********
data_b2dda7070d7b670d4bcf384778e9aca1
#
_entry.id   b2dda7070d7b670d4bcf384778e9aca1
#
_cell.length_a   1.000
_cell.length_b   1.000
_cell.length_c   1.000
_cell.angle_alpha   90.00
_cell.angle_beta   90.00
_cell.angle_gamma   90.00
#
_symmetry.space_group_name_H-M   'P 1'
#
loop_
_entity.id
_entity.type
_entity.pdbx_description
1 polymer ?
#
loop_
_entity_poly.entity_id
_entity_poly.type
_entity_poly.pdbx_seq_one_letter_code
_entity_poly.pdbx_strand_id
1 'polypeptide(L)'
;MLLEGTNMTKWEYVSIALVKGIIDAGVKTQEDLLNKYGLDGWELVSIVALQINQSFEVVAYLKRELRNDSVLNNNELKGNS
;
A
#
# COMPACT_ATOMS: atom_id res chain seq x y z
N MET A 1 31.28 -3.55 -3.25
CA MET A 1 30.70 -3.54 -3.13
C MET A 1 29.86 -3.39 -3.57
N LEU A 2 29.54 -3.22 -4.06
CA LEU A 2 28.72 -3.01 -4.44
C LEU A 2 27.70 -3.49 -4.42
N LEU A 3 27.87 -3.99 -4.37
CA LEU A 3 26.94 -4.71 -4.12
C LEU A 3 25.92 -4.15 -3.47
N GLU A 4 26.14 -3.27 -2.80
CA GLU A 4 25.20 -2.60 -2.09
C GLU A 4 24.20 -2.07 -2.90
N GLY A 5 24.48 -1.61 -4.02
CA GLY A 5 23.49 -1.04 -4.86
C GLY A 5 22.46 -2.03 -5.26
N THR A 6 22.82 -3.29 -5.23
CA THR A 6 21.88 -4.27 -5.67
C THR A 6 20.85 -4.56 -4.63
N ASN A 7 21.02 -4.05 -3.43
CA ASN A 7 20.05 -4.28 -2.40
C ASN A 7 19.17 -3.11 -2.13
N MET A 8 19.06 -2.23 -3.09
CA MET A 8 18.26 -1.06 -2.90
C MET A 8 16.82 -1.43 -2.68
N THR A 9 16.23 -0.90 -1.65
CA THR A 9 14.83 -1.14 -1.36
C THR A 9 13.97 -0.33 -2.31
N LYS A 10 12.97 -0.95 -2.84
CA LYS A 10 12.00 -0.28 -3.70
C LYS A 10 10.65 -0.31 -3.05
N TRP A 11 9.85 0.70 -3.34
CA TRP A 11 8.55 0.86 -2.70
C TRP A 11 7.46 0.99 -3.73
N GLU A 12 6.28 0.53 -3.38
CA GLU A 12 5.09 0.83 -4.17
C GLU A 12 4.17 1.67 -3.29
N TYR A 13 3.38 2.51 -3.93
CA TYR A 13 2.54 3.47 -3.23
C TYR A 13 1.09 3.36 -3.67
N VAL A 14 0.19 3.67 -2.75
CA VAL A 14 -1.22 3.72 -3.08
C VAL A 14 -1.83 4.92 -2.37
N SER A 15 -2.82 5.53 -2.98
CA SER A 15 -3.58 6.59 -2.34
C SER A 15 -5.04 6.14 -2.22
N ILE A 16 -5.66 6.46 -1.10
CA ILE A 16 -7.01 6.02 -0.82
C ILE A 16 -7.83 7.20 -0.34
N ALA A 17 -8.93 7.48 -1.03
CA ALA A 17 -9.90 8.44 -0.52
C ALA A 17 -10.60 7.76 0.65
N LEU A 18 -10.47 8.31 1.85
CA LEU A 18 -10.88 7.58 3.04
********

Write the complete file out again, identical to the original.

data_b2dda7070d7b670d4bcf384778e9aca1
#
_entry.id   b2dda7070d7b670d4bcf384778e9aca1
#
_cell.length_a   1.000
_cell.length_b   1.000
_cell.length_c   1.000
_cell.angle_alpha   90.00
_cell.angle_beta   90.00
_cell.angle_gamma   90.00
#
_symmetry.space_group_name_H-M   'P 1'
#
loop_
_entity.id
_entity.type
_entity.pdbx_description
1 polymer ?
#
loop_
_entity_poly.entity_id
_entity_poly.type
_entity_poly.pdbx_seq_one_letter_code
_entity_poly.pdbx_strand_id
1 'polypeptide(L)'
;MLLEGTNMTKWEYVSIALVKGIIDAGVKTQEDLLNKYGLDGWELVSIVALQINQSFEVVAYLKRELRNDSVLNNNELKGNS
;
A
#
# COMPACT_ATOMS: atom_id res chain seq x y z
N MET A 1 31.28 -3.55 -3.25
CA MET A 1 30.70 -3.54 -3.13
C MET A 1 29.86 -3.39 -3.57
N LEU A 2 29.54 -3.22 -4.06
CA LEU A 2 28.72 -3.01 -4.44
C LEU A 2 27.70 -3.49 -4.42
N LEU A 3 27.87 -3.99 -4.37
CA LEU A 3 26.94 -4.71 -4.12
C LEU A 3 25.92 -4.15 -3.47
N GLU A 4 26.14 -3.27 -2.80
CA GLU A 4 25.20 -2.60 -2.09
C GLU A 4 24.20 -2.07 -2.90
N GLY A 5 24.48 -1.61 -4.02
CA GLY A 5 23.49 -1.04 -4.86
C GLY A 5 22.46 -2.03 -5.26
N THR A 6 22.82 -3.29 -5.23
CA THR A 6 21.88 -4.27 -5.67
C THR A 6 20.85 -4.56 -4.63
N ASN A 7 21.02 -4.05 -3.43
CA ASN A 7 20.05 -4.28 -2.40
C ASN A 7 19.17 -3.11 -2.13
N MET A 8 19.06 -2.23 -3.09
CA MET A 8 18.26 -1.06 -2.90
C MET A 8 16.82 -1.43 -2.68
N THR A 9 16.23 -0.90 -1.65
CA THR A 9 14.83 -1.14 -1.36
C THR A 9 13.97 -0.33 -2.31
N LYS A 10 12.97 -0.95 -2.84
CA LYS A 10 12.00 -0.28 -3.70
C LYS A 10 10.65 -0.31 -3.05
N TRP A 11 9.85 0.70 -3.34
CA TRP A 11 8.55 0.86 -2.70
C TRP A 11 7.46 0.99 -3.73
N GLU A 12 6.28 0.53 -3.38
CA GLU A 12 5.09 0.83 -4.17
C GLU A 12 4.17 1.67 -3.29
N TYR A 13 3.38 2.51 -3.93
CA TYR A 13 2.54 3.47 -3.23
C TYR A 13 1.09 3.36 -3.67
N VAL A 14 0.19 3.67 -2.75
CA VAL A 14 -1.22 3.72 -3.08
C VAL A 14 -1.83 4.92 -2.37
N SER A 15 -2.82 5.53 -2.98
CA SER A 15 -3.58 6.59 -2.34
C SER A 15 -5.04 6.14 -2.22
N ILE A 16 -5.66 6.46 -1.10
CA ILE A 16 -7.01 6.02 -0.82
C ILE A 16 -7.83 7.20 -0.34
N ALA A 17 -8.93 7.48 -1.03
CA ALA A 17 -9.90 8.44 -0.52
C ALA A 17 -10.60 7.76 0.65
N LEU A 18 -10.47 8.31 1.85
CA LEU A 18 -10.88 7.58 3.04